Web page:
Scientists know a little bit more about how a bacterium called Wolbachia prevents mosquitoes from transmitting deadly diseases such as dengue fever, West Nile virus, and Zika.
A new study is one of the first to identify the specific biological mechanism that prevents mosquitoes infected with the bacterium from transmitting these diseases to humans and may even open a path to ways to block disease transmission without Wolbachia, an organism whose long-term effect on the environment is unknown.
“There’s a real argument that some parts of the world are so strongly affected by these diseases that we need to try everything we can right away,” says Irene Garcia Newton, assistant professor of biology at Indiana University and lead author of the study in PLOS Pathogens.
“But you’ve also got to remember that we’re releasing insects into the wild that could potentially spread all over the planet very quickly, so it’s important to move cautiously.”
The use of Wolbachia-infected mosquitoes to curtail the spread of human diseases—a method called “pathogen blocking”—has already been implemented in some parts of the world, including in Florida to block the spread of Zika.
The spread of other insect-borne diseases is also expected to rise significantly in North America over the next several decades due to environmental change, according to the Centers for Disease Control and Prevention.
To explore the biological mechanisms behind pathogen blocking, scientists designed a model system consisting of Wolbachia-infected fruit flies and the Sindbis virus, which is easier—and safer—to manipulate in the lab than infectious agents such as the Zika or West Nile viruses.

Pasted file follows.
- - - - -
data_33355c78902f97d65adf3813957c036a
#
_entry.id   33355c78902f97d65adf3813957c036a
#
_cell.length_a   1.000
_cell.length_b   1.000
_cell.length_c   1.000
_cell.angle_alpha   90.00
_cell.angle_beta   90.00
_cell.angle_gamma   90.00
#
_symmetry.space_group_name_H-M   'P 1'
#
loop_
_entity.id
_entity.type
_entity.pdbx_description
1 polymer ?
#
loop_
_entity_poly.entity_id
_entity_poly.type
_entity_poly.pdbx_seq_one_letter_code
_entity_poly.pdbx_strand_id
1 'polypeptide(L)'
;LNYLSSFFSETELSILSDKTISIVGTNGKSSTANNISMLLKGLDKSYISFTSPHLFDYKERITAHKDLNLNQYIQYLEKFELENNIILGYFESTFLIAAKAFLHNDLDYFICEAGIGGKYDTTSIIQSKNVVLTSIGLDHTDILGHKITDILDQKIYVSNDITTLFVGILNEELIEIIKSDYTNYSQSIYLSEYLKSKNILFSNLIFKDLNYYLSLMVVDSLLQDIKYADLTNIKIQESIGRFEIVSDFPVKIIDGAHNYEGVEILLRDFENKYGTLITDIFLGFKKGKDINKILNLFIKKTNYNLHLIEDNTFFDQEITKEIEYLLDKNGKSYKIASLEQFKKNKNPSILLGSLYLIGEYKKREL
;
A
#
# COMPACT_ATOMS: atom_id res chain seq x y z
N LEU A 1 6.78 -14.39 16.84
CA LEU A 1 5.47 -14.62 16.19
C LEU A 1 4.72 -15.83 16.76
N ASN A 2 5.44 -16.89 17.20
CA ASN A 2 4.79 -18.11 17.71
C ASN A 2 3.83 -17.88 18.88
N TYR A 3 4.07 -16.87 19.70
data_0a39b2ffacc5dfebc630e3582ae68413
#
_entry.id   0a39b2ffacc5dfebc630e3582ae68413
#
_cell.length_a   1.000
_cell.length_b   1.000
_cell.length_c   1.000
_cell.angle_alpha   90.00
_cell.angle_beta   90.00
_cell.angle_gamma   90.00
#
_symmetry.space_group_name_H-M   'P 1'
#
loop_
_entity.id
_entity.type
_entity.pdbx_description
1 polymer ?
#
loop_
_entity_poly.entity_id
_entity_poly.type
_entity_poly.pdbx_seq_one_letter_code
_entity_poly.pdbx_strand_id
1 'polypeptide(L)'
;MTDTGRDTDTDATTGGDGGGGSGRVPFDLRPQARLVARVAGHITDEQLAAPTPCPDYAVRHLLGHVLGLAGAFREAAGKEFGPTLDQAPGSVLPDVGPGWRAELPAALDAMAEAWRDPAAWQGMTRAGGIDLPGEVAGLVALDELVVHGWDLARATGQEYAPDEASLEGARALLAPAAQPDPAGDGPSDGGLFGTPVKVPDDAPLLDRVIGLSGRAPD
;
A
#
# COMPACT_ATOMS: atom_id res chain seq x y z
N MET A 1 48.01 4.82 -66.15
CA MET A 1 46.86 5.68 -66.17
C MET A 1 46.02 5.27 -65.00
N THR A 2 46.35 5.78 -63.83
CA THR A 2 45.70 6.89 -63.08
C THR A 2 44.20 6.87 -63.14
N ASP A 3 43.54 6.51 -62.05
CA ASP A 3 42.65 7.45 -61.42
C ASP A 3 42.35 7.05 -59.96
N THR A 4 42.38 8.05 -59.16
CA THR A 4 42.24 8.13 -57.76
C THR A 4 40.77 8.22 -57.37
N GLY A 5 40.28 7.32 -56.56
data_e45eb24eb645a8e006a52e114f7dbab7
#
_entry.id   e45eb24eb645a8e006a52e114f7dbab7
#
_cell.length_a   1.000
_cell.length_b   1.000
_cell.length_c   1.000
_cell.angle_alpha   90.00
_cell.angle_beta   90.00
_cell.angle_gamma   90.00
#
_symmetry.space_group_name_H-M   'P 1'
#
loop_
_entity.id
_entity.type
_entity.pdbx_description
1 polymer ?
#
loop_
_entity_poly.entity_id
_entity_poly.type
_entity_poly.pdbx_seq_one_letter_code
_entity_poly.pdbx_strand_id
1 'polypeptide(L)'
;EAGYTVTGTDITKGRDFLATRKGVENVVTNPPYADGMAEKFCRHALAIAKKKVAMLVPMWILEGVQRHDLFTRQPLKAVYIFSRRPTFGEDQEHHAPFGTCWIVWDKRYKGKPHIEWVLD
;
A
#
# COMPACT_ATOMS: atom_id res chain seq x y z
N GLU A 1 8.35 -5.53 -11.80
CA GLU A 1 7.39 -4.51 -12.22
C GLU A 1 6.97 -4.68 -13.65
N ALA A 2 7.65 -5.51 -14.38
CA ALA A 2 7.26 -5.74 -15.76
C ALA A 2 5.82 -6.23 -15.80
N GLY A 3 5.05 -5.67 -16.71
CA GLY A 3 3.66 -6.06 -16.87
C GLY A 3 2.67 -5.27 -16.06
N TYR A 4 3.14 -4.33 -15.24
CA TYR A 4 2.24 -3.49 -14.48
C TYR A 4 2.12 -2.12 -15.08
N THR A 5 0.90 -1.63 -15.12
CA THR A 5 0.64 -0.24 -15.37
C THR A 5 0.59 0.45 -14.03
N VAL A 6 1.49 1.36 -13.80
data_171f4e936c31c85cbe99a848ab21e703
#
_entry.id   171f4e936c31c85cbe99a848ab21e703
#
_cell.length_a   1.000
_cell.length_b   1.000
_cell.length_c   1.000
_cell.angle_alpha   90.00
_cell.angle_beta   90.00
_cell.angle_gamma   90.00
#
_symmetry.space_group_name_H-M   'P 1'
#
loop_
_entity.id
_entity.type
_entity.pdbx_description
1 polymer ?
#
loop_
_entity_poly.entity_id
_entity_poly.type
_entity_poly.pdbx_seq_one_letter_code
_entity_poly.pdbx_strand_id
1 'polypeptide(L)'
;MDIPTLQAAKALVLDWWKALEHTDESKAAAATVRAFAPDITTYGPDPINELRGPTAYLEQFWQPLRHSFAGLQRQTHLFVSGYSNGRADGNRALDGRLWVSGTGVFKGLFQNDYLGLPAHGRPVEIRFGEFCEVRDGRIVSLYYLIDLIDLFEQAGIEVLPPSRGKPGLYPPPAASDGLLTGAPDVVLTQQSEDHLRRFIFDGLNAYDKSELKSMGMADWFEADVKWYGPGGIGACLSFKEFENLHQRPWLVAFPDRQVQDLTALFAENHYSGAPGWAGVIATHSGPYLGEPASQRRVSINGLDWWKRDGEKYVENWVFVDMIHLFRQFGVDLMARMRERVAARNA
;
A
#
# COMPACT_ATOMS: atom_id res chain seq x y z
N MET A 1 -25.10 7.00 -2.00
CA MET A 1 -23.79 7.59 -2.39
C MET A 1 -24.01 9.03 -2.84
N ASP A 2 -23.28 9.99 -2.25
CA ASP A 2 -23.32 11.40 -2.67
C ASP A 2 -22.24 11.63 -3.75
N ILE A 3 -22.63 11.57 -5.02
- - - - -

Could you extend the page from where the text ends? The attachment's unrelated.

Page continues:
“We’ve got a lot of genetic tools for Sindbis virus and fruit flies,” says coauthor Richard Hardy, professor of biology. “This means we’re able to label different parts of the virus genome and track replication of its RNA inside the host insect.”
Based upon a comparison of Wolbachia-infected versus uninfected fruit flies, the scientists found that flies with the bacterium produced significantly higher levels of Mt2, a gene that encodes a type of enzyme known as a methyltransferase.
They then used genetic tools to create two types of fruit flies: one that lacked this enzyme and another that produced unusually high levels of it.
The flies without the enzyme lost their ability to “block” the transmission of the Sindbis virus after infection with Wolbachia. The flies that produced high levels of the enzyme were resistant to the Sindbis virus—even if they weren’t infected with Wolbachia.
“The fact that flies with high expression levels of this enzyme were protected against virus infection despite the absence of Wolbachia is very significant,” says Tamanash Bhattacharya, a PhD student and first author on the study. “These results suggest that the methyltransferase t2 alone is sufficient to create a virus protection effect.”
Moreover, this protective effect likely applies to the transmission of other, deadlier viruses, not only the Sindbis virus. The lack of genetic similarities between viruses blocked by Wolbachia suggests that the bacterium blocks viruses through effects on the host.
There are a number of reasons scientists are interested in pursuing methods of pathogen-blocking without Wolbachia, Newton says. The widespread release of Wolbachia-infected mosquitoes could potentially trigger the rise of viruses resistant to the bacteria, for example.
There is also a lack of large-scale epidemiological studies to scientifically determine whether pathogen blocking actually prevents outbreaks.
“Right now, we know only that mosquitoes infected by Wolbachia don’t transmit diseases—but but we don’t really know how,” Newton says. “If we don’t understand the biological mechanisms behind pathogen blocking, we can’t really know what will happen over the long term when we release these mosquitoes.”
The National Institutes of Health’s National Institute of Allergy and Infectious Diseases funded the work.
Source: Indiana University